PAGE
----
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  • 執筆者の写真David Creelman

An Alternative to SMART Goals


Specific, measurable, achievable, time-bound goals (SMART goals) are an effective way to align and improve performance. However, we have probably all noticed situations where SMART goals didn’t seem to fit the reality. When the reality is ambiguous, uncertain, or rapidly changing then something as well-defined as a SMART goal can be out of place. More broadly, when we only have vague or extremely general ideas about what to achieve, then it’s hard (or even harmful) to be overly specific. Perhaps in those cases we need WISE goals, Wide-spanning, Insightful goals that are Sensitive to the ever changing Environment

We can frame this as a left brain view versus a right brain one. The left brain has an engineering mindset that wants to carefully put everything into well-defined boxes. The right brain likes to sit back and observe the world in a holistic way, ever alert for interesting events or patterns. SMART goals are left-brain, WISE goals are right brain. It’s important to know that while the right-brain values the capabilities of the left, the reverse is not true. When we are in left-brain mode, or work with someone who is, the vagueness of WISE goals will be infuriating. If our left-brain co-worker is in a good mood they will eagerly try to show you how you can turn your vague WISE goals into a specific SMART goals; which, if you fall for it, will destroy their special power.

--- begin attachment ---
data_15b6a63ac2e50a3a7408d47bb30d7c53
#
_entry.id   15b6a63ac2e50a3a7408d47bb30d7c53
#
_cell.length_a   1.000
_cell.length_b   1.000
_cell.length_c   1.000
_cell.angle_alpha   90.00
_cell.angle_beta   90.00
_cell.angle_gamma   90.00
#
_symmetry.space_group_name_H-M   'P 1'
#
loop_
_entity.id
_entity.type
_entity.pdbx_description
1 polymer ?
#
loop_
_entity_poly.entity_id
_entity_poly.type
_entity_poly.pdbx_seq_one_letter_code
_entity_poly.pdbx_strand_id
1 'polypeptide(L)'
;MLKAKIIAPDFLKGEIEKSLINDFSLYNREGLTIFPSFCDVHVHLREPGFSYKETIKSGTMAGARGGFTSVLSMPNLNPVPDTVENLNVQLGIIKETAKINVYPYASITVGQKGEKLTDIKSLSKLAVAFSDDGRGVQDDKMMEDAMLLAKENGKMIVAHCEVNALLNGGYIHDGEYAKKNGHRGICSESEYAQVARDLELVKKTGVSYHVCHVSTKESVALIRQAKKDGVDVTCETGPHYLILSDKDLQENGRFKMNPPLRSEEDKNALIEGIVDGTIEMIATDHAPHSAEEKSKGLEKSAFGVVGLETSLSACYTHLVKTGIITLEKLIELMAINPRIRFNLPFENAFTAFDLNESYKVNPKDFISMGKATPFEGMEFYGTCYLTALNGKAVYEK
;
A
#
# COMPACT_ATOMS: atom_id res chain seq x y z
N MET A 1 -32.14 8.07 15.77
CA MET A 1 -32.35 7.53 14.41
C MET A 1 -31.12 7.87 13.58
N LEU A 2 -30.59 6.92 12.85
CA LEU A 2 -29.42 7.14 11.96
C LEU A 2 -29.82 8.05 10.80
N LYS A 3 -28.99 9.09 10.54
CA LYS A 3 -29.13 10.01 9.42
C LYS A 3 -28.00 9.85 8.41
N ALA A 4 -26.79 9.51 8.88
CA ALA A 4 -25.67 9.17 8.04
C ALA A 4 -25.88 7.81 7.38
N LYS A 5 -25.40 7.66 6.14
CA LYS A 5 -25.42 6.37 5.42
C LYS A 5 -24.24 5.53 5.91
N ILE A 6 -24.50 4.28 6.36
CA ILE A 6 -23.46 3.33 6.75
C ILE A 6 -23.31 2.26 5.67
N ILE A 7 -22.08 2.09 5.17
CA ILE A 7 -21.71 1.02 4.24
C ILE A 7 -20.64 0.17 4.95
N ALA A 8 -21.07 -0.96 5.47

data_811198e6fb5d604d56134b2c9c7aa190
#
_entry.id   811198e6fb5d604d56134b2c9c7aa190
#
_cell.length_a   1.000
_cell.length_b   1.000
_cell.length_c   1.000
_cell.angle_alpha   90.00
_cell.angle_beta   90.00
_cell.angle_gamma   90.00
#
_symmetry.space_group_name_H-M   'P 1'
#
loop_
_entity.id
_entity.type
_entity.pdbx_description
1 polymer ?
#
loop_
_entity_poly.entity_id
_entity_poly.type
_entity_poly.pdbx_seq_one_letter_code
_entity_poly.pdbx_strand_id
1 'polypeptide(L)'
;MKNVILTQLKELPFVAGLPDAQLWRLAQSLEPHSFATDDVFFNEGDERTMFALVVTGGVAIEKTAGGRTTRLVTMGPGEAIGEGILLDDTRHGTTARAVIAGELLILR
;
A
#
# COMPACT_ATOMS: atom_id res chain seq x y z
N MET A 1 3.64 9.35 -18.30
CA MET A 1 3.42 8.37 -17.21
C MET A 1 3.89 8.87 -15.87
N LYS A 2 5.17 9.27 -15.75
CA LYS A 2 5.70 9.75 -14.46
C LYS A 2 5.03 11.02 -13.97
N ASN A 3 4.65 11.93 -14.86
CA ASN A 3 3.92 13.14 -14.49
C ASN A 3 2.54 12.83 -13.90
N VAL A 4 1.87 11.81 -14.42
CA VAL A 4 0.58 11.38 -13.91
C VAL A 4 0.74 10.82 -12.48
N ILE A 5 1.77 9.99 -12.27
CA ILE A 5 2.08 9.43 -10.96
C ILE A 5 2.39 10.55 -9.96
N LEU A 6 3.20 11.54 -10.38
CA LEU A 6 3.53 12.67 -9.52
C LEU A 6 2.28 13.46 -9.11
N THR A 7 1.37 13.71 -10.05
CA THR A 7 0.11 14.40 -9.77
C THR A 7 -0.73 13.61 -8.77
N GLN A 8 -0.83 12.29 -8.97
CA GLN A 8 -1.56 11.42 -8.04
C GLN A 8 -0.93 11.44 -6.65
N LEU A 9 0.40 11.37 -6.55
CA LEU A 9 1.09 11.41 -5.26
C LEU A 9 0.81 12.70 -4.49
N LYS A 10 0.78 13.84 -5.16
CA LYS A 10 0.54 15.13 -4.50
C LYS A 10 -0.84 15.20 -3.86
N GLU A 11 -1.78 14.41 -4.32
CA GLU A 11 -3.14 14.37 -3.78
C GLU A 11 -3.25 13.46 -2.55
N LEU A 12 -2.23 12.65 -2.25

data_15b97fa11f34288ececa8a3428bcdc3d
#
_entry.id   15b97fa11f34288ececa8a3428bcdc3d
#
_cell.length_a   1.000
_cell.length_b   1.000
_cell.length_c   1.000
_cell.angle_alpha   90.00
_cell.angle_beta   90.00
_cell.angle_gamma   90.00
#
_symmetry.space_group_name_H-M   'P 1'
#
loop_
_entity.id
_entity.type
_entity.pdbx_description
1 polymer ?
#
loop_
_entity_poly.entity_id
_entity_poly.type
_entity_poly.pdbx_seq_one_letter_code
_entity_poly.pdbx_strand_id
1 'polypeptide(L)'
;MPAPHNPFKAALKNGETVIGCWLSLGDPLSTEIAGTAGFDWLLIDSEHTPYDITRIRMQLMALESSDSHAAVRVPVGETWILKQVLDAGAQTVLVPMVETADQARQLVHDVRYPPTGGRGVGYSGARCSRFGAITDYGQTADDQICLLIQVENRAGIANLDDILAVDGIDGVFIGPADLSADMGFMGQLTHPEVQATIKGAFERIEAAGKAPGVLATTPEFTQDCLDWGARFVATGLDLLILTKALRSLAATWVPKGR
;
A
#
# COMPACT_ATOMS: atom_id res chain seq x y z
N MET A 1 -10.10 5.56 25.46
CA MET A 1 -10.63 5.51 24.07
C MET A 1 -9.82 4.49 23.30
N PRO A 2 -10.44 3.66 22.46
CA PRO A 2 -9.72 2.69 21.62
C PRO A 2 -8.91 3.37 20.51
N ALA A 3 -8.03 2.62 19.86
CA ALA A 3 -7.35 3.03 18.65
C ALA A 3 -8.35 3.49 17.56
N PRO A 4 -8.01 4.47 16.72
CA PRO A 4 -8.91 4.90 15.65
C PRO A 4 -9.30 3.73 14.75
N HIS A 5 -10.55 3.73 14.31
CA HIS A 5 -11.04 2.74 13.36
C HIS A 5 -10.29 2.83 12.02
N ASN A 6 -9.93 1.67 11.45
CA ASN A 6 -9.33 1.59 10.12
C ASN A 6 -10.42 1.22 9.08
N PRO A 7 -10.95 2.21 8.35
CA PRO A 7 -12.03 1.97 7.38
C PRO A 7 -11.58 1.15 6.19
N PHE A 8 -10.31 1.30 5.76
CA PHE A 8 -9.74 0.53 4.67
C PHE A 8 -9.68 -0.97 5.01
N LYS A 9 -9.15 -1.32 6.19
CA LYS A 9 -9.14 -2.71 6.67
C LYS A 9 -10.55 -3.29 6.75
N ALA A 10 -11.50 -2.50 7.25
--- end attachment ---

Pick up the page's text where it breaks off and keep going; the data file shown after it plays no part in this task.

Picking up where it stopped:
One WISE goals you might set for employees, in addition to their core set of SMART goals, is “Do something that will enhance the effectiveness of this department.” The SMART goals deal with the known, the WISE goal opens up the door to the unknown. It should be said right away that some individuals won’t be comfortable with WISE goals, that’s fine, they’re not for everyone.

How do you assess the outcome of a WISE goal? In some cases it will be apparent in measurable terms, someone may come up with an “out-of-the-blue” idea that saves time or increases revenue. Other times it may not be measurable, such as increasing the capability to innovate or noticing an opportunity that has yet to be pursued. As we tackle this question we need to ask ourselves why we need a formal assessment of the outcome at all. More often than not coming up with something new is reward in itself, so if you are worried without assessing its value and assigning a bonus; well you don’t need to go there. I think the starting point for rewarding the achievement of WISE goals should be showing appreciation.

One could potentially build WISE goals into the formal goal setting process. Personally, I’m more inclined simply to let managers know that this is an option. We don’t have to be specific, measurable or time-bound in how we use WISE goals; let’s simply encourage managers to have the wisdom to use them when they are needed.


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